14. Hybridizations and immersions

15. Visual culture

Readings/Bibliography

The bibliography, valid for both attending students and non-attendees, consists of a selection of texts that can be downloaded in PDF format as teaching material from the "virtual" page of the course. The selection includes essays, articles, and texts of different nature written by philosophers, art historians, critics, curators, and artists. The selected readings will be arranged in sequence to correspond with the various lectures in the course. The student is invited to read the material before the corresponding lecture. The texts in question will be discussed in the exam.

Teaching methods

Due to the restrictions imposed by the current health emergency, teaching will be carried out with “traditional" teaching methods, i.e. the teacher will always be present in the classroom designated for teaching, students will alternate in attendance according to a schedule of shifts being defined (more detailed information about the shift and how to access the lesson in attendance will be provided later). It will always be possible to connect remotely and follow the lectures in the classroom live streaming via the TEAMS platform.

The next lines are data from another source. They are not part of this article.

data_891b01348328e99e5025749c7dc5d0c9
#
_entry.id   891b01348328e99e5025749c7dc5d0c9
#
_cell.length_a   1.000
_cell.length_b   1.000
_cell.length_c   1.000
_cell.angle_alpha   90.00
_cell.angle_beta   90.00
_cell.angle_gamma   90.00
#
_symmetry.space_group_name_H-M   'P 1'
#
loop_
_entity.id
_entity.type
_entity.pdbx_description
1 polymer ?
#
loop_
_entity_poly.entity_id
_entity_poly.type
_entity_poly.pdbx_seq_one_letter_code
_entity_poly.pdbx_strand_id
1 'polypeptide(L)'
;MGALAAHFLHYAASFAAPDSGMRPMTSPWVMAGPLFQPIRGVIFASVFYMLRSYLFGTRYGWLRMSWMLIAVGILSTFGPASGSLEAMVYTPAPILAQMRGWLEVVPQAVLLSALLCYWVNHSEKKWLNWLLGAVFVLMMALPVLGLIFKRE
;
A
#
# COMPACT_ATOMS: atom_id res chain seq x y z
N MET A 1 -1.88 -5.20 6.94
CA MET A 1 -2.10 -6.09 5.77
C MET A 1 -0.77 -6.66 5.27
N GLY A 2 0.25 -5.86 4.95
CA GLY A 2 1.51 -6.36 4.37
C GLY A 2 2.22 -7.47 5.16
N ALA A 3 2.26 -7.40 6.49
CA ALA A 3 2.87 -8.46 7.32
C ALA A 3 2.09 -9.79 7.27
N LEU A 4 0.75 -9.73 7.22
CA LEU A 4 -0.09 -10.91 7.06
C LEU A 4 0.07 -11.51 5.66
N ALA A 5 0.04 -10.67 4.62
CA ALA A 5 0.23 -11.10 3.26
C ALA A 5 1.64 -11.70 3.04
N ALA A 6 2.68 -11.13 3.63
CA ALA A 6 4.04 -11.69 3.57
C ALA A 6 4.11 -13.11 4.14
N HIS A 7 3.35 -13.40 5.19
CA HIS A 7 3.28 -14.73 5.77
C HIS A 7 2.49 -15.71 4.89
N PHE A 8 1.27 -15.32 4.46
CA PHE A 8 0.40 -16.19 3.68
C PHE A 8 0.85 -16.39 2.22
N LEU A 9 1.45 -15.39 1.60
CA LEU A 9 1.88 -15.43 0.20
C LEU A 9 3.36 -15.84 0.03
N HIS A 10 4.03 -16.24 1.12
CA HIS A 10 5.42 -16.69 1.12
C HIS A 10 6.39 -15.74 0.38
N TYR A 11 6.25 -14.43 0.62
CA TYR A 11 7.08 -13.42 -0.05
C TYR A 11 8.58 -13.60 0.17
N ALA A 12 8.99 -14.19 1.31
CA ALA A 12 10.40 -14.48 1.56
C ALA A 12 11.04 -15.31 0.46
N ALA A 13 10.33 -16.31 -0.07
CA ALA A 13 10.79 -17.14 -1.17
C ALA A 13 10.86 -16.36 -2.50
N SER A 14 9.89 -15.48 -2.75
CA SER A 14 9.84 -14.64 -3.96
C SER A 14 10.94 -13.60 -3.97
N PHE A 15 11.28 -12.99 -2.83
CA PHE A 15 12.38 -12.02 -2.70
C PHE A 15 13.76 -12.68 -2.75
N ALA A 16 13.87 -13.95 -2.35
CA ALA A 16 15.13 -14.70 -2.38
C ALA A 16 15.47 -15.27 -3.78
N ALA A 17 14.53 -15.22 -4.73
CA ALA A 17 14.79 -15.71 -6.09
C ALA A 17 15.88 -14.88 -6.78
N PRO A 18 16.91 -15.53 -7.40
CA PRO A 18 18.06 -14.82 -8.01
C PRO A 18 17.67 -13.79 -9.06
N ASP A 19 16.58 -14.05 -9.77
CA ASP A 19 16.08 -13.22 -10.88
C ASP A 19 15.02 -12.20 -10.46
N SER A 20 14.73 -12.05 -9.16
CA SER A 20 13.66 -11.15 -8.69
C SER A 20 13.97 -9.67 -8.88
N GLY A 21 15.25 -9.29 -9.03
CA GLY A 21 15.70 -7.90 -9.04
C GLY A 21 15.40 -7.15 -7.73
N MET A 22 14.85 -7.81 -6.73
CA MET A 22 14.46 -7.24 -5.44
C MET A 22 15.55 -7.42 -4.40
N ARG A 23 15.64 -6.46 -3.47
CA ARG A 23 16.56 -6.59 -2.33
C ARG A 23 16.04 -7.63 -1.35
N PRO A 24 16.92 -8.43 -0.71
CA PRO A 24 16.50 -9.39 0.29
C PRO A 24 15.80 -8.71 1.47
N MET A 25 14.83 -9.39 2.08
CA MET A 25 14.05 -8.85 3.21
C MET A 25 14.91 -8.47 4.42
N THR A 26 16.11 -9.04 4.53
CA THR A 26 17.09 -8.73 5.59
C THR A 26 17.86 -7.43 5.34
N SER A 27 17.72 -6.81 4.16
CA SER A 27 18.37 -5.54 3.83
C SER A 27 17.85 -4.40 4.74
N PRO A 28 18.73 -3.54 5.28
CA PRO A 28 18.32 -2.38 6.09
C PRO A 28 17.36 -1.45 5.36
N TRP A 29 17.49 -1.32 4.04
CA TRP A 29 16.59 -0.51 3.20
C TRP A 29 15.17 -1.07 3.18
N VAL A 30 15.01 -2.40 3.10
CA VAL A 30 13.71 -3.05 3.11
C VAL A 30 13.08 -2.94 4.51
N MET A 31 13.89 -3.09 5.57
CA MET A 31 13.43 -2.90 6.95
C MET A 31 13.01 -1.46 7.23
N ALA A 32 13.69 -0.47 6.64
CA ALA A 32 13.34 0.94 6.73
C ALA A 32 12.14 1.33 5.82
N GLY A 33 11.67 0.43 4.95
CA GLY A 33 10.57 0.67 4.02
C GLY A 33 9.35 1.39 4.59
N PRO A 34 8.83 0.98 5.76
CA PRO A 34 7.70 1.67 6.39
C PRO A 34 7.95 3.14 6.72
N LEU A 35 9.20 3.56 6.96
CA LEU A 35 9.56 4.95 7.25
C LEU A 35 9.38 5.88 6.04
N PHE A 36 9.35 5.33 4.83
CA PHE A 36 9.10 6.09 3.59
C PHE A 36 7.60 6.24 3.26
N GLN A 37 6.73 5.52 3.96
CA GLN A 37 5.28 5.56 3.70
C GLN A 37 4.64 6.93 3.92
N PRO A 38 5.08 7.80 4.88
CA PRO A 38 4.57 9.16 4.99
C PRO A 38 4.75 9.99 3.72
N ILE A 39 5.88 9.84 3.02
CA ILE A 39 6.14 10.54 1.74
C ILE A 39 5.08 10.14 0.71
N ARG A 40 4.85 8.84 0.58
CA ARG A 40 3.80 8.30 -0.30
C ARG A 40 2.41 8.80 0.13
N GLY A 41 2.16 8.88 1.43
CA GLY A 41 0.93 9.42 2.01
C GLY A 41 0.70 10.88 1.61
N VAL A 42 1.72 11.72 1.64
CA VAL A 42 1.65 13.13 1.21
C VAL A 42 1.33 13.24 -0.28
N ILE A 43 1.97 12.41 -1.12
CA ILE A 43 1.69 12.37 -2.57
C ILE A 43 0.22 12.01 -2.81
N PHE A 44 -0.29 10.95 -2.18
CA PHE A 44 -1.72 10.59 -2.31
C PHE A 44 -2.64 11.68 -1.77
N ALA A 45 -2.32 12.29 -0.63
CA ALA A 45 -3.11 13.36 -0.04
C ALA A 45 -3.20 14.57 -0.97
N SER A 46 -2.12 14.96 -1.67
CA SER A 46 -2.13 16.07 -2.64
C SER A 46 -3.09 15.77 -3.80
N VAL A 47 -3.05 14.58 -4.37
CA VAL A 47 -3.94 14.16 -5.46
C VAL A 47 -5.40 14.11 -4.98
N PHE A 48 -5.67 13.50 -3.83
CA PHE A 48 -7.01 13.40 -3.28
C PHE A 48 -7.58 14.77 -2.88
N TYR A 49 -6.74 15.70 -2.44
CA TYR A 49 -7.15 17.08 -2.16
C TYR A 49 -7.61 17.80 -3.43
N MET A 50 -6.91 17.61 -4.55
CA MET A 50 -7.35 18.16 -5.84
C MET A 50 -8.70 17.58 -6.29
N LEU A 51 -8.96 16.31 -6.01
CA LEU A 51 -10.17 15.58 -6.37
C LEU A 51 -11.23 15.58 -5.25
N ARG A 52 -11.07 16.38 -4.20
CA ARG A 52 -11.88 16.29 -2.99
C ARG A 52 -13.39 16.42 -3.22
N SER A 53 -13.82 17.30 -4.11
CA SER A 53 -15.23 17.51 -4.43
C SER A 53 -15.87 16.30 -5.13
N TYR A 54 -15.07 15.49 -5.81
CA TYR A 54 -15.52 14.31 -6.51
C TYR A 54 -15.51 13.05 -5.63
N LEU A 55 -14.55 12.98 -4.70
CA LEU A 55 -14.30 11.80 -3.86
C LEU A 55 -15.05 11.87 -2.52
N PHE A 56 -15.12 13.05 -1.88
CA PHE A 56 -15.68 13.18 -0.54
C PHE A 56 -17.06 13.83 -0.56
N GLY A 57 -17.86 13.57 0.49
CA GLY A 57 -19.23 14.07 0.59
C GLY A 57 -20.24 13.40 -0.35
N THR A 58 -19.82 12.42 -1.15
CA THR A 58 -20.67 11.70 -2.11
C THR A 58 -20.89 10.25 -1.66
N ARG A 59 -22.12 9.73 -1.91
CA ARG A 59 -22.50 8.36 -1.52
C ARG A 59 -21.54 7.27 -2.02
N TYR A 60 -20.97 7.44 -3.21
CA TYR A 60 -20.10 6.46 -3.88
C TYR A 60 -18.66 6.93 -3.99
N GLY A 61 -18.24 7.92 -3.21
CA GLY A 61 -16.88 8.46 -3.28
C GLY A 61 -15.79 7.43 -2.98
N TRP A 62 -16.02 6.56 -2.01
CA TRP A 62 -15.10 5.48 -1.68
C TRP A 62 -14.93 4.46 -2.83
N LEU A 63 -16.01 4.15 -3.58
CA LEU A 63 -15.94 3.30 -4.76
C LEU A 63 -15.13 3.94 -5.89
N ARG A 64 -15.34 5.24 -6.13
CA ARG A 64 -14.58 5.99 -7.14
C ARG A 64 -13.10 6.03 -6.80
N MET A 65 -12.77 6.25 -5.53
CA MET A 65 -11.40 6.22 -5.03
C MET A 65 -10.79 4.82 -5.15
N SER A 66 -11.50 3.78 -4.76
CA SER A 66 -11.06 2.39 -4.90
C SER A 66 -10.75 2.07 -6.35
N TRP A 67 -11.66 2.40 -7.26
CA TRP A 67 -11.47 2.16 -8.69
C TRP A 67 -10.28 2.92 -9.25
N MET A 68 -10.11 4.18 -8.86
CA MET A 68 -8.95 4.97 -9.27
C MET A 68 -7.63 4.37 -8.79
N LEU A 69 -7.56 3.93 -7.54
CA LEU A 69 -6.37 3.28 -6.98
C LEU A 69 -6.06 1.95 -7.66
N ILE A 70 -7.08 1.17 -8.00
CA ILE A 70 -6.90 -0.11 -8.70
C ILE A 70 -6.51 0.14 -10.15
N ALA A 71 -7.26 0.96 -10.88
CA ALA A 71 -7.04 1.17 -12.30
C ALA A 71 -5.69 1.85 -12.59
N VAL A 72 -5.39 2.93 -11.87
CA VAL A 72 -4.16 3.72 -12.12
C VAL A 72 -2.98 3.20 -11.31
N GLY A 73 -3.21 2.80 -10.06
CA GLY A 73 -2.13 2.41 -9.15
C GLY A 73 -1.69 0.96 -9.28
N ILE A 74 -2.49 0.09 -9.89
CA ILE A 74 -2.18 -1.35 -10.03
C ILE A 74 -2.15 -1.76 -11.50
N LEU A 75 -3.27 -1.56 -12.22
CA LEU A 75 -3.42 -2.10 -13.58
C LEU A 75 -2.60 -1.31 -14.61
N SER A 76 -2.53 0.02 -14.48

Assessment methods

At the end of the course, the student will be required to take an oral examination, intended as part of the examination on the institutional module of the course. Exams will be conducted individually and structured around a series of random questions about the readings, case studies considered, and topics discussed. For this portion of the exam, the student will also be required to submit a visual essay, a 10-20 slide PowerPoint presentation illustrating an idea or theme, based on suggestions received during the course.

It is not allowed to focus on an artist or a work of art, but on contemporary phenomena and problems related to issues such as, for example, identity, the body, technology, communication, sustainability, ecology, politics, virtuality, the dream, the future, and history. The presentation should be based on a sequence of images chosen by the student, original and/or appropriated from different sources, left intact and/or manipulated. The images can be accompanied and/or alternated with texts that help to understand better the idea presented.

A fundamental element is also the assignment of a title to this visual essay, a title to be reported on the first slide and that encapsulates, in a few words, both the idea or the theme of the essay and the approach and the message that is intended to be communicated. The file must be uploaded in time for the day of the exam on the "virtual" page of the course, following the link provided by the teacher during the lessons.

Teaching tools

Case studies are documented through the projection of audio-visual materials. Presentations used by the instructor will be made available to students through the "virtual" platform at the end of each week.

Office hours

See the website of Francesco Maria Spampinato